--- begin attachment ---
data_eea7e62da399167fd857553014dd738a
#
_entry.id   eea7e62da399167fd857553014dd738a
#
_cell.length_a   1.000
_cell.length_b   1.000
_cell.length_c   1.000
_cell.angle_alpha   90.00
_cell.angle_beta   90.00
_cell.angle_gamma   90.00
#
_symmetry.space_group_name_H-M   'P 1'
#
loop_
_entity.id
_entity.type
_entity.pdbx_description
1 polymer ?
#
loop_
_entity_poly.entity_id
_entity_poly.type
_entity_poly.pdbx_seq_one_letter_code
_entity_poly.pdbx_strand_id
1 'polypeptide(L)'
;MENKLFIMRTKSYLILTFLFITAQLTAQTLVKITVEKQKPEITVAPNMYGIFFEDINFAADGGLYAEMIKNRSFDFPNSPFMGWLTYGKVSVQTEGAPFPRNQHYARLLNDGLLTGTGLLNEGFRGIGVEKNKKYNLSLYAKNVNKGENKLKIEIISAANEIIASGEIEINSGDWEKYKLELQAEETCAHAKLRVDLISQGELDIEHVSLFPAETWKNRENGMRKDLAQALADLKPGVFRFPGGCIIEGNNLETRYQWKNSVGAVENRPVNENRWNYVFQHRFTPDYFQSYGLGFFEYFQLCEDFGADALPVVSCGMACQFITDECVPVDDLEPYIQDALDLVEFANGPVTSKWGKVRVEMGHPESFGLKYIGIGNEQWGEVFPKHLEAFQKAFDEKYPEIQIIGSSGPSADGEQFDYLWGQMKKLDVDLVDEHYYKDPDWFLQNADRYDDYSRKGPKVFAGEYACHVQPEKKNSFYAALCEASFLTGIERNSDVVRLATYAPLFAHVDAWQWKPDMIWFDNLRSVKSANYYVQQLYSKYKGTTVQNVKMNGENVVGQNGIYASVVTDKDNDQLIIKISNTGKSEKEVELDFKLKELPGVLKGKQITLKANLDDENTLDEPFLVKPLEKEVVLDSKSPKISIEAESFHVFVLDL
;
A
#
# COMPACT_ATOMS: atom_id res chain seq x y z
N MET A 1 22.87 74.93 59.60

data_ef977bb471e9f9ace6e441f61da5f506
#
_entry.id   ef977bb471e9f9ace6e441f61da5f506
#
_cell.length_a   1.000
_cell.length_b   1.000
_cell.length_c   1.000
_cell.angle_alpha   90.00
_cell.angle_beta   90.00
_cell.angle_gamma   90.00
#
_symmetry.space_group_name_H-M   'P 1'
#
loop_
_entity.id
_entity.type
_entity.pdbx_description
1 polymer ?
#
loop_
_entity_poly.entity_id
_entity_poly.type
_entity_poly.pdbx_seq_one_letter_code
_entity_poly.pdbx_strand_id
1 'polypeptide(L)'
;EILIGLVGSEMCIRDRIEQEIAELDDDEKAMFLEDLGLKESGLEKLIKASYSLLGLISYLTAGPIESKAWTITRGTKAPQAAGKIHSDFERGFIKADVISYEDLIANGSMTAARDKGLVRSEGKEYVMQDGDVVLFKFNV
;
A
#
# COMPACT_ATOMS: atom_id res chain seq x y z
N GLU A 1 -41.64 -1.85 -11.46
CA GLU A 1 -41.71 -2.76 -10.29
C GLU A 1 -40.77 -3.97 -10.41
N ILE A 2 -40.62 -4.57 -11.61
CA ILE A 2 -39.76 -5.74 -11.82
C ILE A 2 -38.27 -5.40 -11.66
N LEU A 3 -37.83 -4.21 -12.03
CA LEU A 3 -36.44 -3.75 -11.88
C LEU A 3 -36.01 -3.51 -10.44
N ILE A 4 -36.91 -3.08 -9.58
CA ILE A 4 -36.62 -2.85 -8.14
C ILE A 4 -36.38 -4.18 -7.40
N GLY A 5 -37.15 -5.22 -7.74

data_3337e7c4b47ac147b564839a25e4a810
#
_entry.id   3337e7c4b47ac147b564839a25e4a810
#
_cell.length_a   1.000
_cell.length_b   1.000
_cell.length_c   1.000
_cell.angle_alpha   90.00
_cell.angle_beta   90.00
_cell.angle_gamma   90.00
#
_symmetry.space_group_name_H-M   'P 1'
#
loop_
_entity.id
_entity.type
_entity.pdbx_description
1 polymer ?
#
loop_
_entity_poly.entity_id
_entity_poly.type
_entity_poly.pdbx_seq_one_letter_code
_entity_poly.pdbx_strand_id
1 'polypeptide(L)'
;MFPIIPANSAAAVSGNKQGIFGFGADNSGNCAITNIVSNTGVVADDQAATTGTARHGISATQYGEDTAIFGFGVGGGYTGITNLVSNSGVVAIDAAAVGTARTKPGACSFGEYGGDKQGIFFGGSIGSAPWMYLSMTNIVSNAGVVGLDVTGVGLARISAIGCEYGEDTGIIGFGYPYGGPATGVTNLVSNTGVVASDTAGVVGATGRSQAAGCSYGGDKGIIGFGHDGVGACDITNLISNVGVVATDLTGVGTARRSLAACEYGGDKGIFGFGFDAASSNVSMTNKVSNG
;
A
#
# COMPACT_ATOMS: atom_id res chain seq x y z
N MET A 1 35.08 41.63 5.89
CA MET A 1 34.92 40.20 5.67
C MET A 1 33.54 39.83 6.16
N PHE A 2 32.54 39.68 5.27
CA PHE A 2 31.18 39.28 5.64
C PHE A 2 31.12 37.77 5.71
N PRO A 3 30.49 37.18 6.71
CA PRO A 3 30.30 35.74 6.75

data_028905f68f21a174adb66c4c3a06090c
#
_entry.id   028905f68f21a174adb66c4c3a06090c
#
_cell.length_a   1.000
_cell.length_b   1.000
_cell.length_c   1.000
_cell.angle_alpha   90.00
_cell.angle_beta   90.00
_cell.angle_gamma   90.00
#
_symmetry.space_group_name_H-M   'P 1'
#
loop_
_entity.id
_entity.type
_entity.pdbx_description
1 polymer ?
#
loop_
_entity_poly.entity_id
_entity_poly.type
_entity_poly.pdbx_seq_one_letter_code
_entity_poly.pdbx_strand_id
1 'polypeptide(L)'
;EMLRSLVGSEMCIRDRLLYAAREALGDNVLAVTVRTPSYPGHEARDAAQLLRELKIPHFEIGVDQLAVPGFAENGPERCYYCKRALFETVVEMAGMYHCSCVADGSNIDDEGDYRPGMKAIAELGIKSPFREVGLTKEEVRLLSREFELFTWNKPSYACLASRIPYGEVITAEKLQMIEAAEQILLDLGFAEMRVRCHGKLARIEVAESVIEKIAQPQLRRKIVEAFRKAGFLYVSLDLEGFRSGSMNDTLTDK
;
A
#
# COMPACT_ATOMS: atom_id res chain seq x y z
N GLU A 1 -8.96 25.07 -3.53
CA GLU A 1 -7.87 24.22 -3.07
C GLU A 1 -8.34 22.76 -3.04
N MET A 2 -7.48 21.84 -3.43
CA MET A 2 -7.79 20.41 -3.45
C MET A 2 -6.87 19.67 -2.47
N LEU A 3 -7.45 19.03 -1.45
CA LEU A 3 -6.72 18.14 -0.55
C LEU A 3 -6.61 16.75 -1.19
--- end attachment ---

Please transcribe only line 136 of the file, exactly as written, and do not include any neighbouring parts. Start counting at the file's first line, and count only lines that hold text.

_entity_poly.pdbx_strand_id